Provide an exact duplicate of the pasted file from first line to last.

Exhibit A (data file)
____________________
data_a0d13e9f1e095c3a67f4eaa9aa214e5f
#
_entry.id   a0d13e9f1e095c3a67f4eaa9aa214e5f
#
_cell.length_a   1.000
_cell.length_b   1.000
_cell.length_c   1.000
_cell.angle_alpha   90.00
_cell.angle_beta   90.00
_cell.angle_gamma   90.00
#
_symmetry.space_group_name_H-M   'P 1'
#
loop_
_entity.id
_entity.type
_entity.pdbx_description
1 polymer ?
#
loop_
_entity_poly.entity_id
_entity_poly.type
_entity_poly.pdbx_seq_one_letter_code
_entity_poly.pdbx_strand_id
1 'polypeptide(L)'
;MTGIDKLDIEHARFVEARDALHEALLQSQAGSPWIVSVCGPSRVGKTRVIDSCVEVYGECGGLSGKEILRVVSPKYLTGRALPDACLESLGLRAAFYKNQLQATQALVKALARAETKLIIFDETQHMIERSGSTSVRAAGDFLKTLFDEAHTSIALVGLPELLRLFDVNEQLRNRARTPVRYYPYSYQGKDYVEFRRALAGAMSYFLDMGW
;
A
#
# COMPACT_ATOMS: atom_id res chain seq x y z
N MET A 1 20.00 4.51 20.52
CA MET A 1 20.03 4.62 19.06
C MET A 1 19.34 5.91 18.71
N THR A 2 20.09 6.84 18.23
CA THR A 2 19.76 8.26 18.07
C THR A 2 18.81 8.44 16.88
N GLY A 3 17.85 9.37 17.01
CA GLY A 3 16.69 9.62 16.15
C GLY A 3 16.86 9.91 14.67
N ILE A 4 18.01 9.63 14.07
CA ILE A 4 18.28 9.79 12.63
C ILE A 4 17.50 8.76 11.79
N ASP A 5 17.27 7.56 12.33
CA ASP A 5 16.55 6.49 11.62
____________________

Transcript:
data_a0d13e9f1e095c3a67f4eaa9aa214e5f
#
_entry.id   a0d13e9f1e095c3a67f4eaa9aa214e5f
#
_cell.length_a   1.000
_cell.length_b   1.000
_cell.length_c   1.000
_cell.angle_alpha   90.00
_cell.angle_beta   90.00
_cell.angle_gamma   90.00
#
_symmetry.space_group_name_H-M   'P 1'
#
loop_
_entity.id
_entity.type
_entity.pdbx_description
1 polymer ?
#
loop_
_entity_poly.entity_id
_entity_poly.type
_entity_poly.pdbx_seq_one_letter_code
_entity_poly.pdbx_strand_id
1 'polypeptide(L)'
;MTGIDKLDIEHARFVEARDALHEALLQSQAGSPWIVSVCGPSRVGKTRVIDSCVEVYGECGGLSGKEILRVVSPKYLTGRALPDACLESLGLRAAFYKNQLQATQALVKALARAETKLIIFDETQHMIERSGSTSVRAAGDFLKTLFDEAHTSIALVGLPELLRLFDVNEQLRNRARTPVRYYPYSYQGKDYVEFRRALAGAMSYFLDMGW
;
A
#
# COMPACT_ATOMS: atom_id res chain seq x y z
N MET A 1 20.00 4.51 20.52
CA MET A 1 20.03 4.62 19.06
C MET A 1 19.34 5.91 18.71
N THR A 2 20.09 6.84 18.23
CA THR A 2 19.76 8.26 18.07
C THR A 2 18.81 8.44 16.88
N GLY A 3 17.85 9.37 17.01
CA GLY A 3 16.69 9.62 16.15
C GLY A 3 16.86 9.91 14.67
N ILE A 4 18.01 9.63 14.07
CA ILE A 4 18.28 9.79 12.63
C ILE A 4 17.50 8.76 11.79
N ASP A 5 17.27 7.56 12.33
CA ASP A 5 16.55 6.49 11.62